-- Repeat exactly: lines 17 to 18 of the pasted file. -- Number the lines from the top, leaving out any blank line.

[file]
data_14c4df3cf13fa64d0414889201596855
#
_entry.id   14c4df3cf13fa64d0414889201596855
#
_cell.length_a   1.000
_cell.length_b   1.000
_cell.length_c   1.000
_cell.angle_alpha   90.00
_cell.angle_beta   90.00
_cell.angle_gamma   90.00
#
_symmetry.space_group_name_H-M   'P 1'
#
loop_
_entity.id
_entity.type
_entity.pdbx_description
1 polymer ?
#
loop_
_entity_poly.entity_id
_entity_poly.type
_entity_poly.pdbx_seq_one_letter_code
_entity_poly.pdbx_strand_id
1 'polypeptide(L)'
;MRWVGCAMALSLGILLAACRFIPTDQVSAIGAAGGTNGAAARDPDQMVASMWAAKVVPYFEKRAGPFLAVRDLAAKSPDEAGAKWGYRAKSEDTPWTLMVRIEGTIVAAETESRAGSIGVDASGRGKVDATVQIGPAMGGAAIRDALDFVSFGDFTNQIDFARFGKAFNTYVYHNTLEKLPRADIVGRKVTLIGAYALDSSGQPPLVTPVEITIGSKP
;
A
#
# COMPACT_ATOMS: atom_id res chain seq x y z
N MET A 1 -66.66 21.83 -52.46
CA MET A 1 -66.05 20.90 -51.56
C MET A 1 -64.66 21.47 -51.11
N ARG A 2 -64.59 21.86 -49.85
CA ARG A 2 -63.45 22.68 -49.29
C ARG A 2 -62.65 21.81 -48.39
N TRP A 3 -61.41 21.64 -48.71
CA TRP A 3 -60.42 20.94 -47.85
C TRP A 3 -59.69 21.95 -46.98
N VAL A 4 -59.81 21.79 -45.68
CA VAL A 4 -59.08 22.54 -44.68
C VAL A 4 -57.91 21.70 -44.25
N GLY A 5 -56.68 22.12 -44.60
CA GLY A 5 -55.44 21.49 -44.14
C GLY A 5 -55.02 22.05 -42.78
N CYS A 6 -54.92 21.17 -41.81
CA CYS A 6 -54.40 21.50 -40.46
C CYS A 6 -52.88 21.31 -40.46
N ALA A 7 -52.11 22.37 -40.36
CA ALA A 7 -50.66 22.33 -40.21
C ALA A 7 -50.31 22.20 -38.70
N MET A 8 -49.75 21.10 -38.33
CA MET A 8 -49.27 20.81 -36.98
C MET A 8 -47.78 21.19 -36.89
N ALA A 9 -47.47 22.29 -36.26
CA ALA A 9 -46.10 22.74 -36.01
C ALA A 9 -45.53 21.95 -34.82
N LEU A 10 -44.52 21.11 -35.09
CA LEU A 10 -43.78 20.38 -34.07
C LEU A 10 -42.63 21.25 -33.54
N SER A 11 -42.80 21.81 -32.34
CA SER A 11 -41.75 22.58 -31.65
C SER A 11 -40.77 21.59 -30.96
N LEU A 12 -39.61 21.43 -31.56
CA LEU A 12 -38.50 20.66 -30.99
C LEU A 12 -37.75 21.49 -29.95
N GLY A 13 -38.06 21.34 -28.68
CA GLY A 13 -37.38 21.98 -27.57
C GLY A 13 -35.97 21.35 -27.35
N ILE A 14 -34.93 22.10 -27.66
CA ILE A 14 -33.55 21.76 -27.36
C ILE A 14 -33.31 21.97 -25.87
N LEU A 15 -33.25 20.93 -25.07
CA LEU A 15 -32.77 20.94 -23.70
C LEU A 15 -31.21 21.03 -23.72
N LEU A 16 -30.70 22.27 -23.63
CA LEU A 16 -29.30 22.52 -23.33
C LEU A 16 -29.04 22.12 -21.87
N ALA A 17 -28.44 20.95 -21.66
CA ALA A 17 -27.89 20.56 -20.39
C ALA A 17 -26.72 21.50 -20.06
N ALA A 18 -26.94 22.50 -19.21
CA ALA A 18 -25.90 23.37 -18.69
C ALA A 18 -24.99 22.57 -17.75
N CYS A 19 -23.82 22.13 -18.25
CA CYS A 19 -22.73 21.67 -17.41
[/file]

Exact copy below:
_entity.pdbx_description
1 polymer ?